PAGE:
Lakes Mashu and Kusshiro
I am in a single carriage train travelling from Abashiri to Awayu-onsen. Since leaving the coast at Shiro, the train is hugged closely by the surrounding forest. My destination, the caldera lakes, Mashu and Kusshiro in the Akan National Park, eastern Hokkaido, Japan.
Arriving at Awayu-onsen Station I do not how to proceed to the lakes. In my ignorance I wander into a room containing a foot bath. Something to be considered for later. A logical spot to orientate is the tourist information center. Purchasing a two-day bus pass, costing 1500 yen, even though I only plan to stay a day, probably is not amongst my wisest decisions. I do not know if there is a one day pass. The lady at the tourist centre speaks very little English. If you have time, a two day pass is good value. Visit the sights on the first day and enjoy the hot springs, located along the shore of Lake Kusshiro, on the second.
The bus is partly tour, partly hop-off, hop-on. It does stop for extended periods at Lake Mashu, Mt Io, Sunayu and Bihiro Pass. If you wish to stay longer you will have to reboard when it returns or catch the next bus. It does not linger at any of the hot springs.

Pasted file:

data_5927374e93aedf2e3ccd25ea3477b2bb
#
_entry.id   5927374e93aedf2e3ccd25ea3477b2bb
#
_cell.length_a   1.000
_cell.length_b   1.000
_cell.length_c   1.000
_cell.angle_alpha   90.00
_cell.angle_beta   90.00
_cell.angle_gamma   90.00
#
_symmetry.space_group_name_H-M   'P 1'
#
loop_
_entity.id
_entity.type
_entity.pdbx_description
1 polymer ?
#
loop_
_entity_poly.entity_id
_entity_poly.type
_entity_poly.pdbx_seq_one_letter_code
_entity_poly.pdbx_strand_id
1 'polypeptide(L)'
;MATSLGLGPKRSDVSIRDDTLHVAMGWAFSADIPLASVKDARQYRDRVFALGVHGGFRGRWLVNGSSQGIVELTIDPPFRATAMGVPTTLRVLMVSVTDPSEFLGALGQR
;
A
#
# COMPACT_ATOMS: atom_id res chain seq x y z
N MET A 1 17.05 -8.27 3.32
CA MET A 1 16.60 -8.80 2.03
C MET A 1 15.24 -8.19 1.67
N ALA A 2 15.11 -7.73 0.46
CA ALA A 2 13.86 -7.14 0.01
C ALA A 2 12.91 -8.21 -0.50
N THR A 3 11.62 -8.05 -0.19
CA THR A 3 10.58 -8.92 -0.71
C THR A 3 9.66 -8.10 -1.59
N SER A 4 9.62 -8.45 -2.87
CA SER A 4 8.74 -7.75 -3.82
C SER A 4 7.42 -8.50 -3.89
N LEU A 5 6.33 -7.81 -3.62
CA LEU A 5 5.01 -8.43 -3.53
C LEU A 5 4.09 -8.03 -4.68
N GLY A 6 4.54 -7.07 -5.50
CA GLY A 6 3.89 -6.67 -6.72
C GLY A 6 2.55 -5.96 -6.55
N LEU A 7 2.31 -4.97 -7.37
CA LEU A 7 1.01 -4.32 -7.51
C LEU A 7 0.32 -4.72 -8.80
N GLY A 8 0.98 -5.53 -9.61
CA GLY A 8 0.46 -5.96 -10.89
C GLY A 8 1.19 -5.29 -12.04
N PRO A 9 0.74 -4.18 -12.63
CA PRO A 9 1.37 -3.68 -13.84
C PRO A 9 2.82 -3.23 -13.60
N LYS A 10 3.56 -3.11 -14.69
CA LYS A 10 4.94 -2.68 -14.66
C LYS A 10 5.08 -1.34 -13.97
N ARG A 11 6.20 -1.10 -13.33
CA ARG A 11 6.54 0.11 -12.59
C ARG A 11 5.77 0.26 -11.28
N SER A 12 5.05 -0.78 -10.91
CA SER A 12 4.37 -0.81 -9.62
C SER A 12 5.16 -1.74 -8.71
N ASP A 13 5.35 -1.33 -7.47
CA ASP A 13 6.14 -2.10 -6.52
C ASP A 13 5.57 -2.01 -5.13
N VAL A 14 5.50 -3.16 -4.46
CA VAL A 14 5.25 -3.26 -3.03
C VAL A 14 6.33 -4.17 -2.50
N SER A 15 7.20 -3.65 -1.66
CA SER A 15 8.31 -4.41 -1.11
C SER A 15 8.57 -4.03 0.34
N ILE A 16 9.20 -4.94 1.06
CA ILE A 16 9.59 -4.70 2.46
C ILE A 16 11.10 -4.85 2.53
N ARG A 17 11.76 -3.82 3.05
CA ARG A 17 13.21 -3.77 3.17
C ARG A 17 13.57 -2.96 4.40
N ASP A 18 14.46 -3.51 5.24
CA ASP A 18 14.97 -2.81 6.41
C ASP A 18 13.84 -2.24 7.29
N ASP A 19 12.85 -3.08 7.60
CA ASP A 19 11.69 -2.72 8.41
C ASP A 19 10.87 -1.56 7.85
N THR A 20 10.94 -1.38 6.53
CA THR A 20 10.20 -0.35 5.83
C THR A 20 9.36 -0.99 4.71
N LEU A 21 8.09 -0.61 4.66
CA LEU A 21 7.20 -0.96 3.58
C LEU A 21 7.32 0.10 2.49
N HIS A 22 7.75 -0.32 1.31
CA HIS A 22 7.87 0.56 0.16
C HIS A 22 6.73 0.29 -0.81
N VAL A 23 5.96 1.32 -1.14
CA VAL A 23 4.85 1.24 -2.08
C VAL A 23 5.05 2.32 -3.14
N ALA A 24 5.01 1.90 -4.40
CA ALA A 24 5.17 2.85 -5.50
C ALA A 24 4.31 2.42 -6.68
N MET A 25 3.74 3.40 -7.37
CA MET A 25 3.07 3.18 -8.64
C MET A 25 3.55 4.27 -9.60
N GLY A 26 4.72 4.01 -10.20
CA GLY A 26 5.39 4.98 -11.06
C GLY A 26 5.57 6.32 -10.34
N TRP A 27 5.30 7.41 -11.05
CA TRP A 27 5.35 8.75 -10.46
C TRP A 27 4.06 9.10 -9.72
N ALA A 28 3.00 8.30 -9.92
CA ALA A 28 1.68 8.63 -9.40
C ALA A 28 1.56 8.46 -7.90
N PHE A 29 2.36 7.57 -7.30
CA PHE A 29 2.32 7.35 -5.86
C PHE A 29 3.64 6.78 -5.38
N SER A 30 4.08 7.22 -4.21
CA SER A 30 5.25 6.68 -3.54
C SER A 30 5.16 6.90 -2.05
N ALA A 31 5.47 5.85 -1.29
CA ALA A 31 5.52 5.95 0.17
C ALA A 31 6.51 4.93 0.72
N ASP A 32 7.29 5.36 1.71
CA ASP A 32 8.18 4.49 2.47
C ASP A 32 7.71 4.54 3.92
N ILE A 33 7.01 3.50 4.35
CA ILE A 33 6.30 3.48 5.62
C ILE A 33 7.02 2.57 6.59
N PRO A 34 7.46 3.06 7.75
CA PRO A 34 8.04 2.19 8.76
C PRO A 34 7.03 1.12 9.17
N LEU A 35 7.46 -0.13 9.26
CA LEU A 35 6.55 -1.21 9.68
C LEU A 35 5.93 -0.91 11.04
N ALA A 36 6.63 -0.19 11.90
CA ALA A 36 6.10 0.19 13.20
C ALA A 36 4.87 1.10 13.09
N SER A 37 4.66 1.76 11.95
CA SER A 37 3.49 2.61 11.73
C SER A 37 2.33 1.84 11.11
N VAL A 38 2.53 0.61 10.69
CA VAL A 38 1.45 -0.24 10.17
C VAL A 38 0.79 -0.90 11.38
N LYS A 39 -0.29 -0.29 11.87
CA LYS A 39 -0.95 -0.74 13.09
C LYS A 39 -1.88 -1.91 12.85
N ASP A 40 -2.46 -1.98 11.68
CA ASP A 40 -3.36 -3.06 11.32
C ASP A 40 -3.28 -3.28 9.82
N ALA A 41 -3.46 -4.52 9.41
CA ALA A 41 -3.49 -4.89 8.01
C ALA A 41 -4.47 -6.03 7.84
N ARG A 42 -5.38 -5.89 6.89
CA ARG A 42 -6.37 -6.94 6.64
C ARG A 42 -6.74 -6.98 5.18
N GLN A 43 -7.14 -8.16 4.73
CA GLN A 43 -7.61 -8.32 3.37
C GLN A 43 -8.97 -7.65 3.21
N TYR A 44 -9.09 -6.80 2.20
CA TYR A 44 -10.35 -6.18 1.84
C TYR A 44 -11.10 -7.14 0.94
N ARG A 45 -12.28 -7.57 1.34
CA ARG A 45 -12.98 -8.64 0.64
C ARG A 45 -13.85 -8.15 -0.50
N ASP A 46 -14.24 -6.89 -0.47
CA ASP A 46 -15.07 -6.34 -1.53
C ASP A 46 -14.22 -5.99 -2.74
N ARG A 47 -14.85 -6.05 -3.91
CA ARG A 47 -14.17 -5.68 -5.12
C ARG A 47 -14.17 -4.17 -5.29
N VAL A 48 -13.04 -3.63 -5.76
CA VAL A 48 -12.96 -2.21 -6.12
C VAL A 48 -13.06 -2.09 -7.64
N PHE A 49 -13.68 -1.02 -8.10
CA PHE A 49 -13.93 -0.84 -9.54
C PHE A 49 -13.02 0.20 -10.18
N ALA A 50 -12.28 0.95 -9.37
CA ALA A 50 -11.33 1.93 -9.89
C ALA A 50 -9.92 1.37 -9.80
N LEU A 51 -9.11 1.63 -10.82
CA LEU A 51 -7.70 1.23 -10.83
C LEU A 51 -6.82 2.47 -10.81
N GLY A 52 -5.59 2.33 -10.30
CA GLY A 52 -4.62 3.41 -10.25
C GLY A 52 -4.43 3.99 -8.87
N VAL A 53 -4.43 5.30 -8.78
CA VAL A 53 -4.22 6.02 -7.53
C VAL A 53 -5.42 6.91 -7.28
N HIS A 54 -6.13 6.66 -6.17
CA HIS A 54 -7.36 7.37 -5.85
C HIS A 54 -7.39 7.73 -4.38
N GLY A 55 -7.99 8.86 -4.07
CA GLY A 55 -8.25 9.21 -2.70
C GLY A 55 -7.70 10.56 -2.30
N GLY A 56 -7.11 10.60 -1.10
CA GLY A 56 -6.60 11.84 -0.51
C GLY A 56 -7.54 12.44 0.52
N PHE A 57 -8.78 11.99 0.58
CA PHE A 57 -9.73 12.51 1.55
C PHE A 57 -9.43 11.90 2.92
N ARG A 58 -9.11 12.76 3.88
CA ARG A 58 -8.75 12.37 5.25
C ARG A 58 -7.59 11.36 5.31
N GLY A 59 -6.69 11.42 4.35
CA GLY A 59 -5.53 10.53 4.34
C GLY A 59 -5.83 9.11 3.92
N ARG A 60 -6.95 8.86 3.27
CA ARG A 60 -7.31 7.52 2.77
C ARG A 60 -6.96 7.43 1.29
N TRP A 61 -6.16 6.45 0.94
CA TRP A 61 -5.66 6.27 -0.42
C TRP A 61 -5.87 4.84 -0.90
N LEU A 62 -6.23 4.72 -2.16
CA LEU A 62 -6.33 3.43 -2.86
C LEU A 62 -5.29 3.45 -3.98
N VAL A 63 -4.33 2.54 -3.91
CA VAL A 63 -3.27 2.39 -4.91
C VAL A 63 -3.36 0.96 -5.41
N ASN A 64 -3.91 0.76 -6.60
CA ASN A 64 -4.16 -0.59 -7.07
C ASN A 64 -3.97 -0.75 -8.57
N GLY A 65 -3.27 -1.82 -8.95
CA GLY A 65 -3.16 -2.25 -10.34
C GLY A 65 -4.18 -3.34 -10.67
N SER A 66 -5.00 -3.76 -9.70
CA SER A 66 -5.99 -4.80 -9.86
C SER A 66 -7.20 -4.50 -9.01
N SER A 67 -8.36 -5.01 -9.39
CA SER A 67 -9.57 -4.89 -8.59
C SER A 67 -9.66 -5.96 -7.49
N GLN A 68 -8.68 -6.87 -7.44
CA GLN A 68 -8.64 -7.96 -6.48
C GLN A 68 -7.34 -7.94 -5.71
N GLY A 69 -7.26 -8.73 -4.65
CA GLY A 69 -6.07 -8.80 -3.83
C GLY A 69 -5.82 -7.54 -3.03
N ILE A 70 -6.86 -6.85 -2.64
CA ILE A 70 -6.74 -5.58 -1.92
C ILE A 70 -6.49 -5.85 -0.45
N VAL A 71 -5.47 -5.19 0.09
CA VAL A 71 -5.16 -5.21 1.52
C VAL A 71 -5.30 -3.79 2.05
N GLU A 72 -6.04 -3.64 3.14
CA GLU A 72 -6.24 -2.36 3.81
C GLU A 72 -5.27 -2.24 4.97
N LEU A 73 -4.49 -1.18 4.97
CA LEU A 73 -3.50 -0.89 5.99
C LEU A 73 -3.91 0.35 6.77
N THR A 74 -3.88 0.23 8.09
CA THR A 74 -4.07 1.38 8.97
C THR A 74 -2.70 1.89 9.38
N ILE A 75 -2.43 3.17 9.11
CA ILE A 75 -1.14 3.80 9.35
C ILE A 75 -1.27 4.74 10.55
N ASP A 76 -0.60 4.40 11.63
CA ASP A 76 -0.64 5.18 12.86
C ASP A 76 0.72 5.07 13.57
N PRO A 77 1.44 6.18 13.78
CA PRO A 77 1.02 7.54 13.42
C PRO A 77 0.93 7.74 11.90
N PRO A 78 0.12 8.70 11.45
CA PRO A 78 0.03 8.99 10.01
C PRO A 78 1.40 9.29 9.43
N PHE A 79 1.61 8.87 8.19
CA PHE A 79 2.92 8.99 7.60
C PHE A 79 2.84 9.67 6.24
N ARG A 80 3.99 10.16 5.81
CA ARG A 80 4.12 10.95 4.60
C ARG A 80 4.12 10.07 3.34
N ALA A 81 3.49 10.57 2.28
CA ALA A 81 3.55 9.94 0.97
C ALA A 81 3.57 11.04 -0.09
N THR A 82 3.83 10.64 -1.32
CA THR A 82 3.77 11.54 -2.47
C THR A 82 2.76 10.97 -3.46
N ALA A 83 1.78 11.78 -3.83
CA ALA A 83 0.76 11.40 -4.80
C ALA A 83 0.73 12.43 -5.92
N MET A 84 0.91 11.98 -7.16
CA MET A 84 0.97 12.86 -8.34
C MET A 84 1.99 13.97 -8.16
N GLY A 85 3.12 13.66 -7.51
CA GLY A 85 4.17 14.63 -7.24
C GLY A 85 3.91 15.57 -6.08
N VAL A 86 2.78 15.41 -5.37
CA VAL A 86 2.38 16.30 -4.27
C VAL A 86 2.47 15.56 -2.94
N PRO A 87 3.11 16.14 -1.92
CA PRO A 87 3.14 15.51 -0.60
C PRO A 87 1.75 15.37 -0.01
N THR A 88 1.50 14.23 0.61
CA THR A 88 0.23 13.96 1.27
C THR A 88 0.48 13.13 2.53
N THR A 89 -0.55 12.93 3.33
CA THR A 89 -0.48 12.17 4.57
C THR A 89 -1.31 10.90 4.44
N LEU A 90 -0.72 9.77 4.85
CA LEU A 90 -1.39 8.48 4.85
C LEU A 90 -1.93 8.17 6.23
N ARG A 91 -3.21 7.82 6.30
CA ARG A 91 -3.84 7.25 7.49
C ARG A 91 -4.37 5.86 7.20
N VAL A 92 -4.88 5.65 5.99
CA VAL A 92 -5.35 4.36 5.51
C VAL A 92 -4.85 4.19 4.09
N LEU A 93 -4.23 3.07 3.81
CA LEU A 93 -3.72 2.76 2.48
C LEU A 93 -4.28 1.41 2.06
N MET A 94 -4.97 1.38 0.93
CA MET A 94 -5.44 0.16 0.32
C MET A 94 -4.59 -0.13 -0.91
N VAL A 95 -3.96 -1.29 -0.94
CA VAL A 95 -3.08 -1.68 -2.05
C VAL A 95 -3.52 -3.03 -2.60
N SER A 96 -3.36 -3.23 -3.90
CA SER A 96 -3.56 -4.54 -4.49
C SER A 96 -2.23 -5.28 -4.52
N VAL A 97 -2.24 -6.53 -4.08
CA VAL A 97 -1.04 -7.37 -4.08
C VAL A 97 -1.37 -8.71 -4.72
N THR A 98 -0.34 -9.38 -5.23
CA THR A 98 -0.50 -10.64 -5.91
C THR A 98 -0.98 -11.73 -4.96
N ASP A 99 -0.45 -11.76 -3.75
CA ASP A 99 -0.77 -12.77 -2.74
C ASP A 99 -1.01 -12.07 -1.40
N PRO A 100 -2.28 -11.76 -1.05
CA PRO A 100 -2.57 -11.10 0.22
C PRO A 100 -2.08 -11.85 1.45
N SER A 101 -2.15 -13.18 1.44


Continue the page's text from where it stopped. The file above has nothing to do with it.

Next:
If your journey commences at the station the first destination is the Lake Mashu Observatory. It is reached after a step 200m climb to the top of the crater followed by a two kilometers drive along it. Most of the time I am here it is raining, restricting views and photographic opportunities. Though not appreciated at the time because of the inclement weather, Lake Mashu is one of the clearest lakes in the world.
We stay, for about twenty minutes and then retrace the route back to the train station and proceed to Mt Io.
Mount Io, an active sulphurous volcano, is 1.7km from Awayu-onsen Station. Though known to eject liquid sulphur during eruptions, the last occurring in 1936, vents can be closely approached. A mixture of sulphur and sulphur dioxide gives the air a mild rotten egg smell. However, it is not over powering. Between 1865 and 1867 Mt Io was mined for sulphur.
Steam vents from the surrounding heavily forested countryside.
Sunayu, on the shores of Lake Kusshiro, is the next significant stop. Noted for its warm black volcanic sands, people make their own mini onsens by digging into the sand. Cold lake water is warmed as it seeps through the sand. While I was there no one was bathing. I am not sure how stable the dug holes would be for a full bodied bath, but it would be satisfactory for foot baths.
Bihiro Pass is the last stop before the bus retraces the route back to the station. Though it has the usual resturant and souvenier shops the real attraction is the panoramic views of Lake Kusshiro and Nakijima Island. The viewing area, a little higher than the resturant/car park area, is reached by walking along wide gently ascending steps.
Return to Awayu-onsen Station
Returning, the bus stops at the same places as the forward journey, but only long enough to board or alight.
Now, back at the station, I take advantage of the foot bath. The hot water sooths and warms my feet. Today, I really should have worn shoes with socks.